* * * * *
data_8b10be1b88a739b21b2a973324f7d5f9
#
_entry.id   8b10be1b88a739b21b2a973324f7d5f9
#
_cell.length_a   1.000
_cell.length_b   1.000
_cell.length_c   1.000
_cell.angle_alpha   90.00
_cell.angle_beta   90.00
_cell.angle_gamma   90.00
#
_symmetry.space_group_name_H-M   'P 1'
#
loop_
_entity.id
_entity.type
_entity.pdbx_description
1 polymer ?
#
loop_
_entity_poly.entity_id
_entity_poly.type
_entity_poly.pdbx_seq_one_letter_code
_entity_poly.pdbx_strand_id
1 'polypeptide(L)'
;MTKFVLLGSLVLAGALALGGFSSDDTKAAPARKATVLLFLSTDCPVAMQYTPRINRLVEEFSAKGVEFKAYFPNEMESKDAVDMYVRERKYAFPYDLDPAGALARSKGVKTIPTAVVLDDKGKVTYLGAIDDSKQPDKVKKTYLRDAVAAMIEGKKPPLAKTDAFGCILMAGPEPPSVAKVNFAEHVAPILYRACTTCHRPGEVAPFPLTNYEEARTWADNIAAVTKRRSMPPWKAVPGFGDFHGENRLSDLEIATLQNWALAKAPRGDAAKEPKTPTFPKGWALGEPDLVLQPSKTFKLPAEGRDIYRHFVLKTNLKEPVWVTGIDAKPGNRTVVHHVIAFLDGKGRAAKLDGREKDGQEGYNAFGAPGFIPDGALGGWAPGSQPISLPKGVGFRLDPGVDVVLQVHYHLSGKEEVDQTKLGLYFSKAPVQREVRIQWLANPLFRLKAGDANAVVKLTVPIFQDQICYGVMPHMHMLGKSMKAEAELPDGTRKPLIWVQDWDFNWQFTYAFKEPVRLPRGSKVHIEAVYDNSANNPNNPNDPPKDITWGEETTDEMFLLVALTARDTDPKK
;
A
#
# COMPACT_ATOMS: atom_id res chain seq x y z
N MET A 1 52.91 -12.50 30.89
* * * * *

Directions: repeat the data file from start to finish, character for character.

data_8b10be1b88a739b21b2a973324f7d5f9
#
_entry.id   8b10be1b88a739b21b2a973324f7d5f9
#
_cell.length_a   1.000
_cell.length_b   1.000
_cell.length_c   1.000
_cell.angle_alpha   90.00
_cell.angle_beta   90.00
_cell.angle_gamma   90.00
#
_symmetry.space_group_name_H-M   'P 1'
#
loop_
_entity.id
_entity.type
_entity.pdbx_description
1 polymer ?
#
loop_
_entity_poly.entity_id
_entity_poly.type
_entity_poly.pdbx_seq_one_letter_code
_entity_poly.pdbx_strand_id
1 'polypeptide(L)'
;MTKFVLLGSLVLAGALALGGFSSDDTKAAPARKATVLLFLSTDCPVAMQYTPRINRLVEEFSAKGVEFKAYFPNEMESKDAVDMYVRERKYAFPYDLDPAGALARSKGVKTIPTAVVLDDKGKVTYLGAIDDSKQPDKVKKTYLRDAVAAMIEGKKPPLAKTDAFGCILMAGPEPPSVAKVNFAEHVAPILYRACTTCHRPGEVAPFPLTNYEEARTWADNIAAVTKRRSMPPWKAVPGFGDFHGENRLSDLEIATLQNWALAKAPRGDAAKEPKTPTFPKGWALGEPDLVLQPSKTFKLPAEGRDIYRHFVLKTNLKEPVWVTGIDAKPGNRTVVHHVIAFLDGKGRAAKLDGREKDGQEGYNAFGAPGFIPDGALGGWAPGSQPISLPKGVGFRLDPGVDVVLQVHYHLSGKEEVDQTKLGLYFSKAPVQREVRIQWLANPLFRLKAGDANAVVKLTVPIFQDQICYGVMPHMHMLGKSMKAEAELPDGTRKPLIWVQDWDFNWQFTYAFKEPVRLPRGSKVHIEAVYDNSANNPNNPNDPPKDITWGEETTDEMFLLVALTARDTDPKK
;
A
#
# COMPACT_ATOMS: atom_id res chain seq x y z
N MET A 1 52.91 -12.50 30.89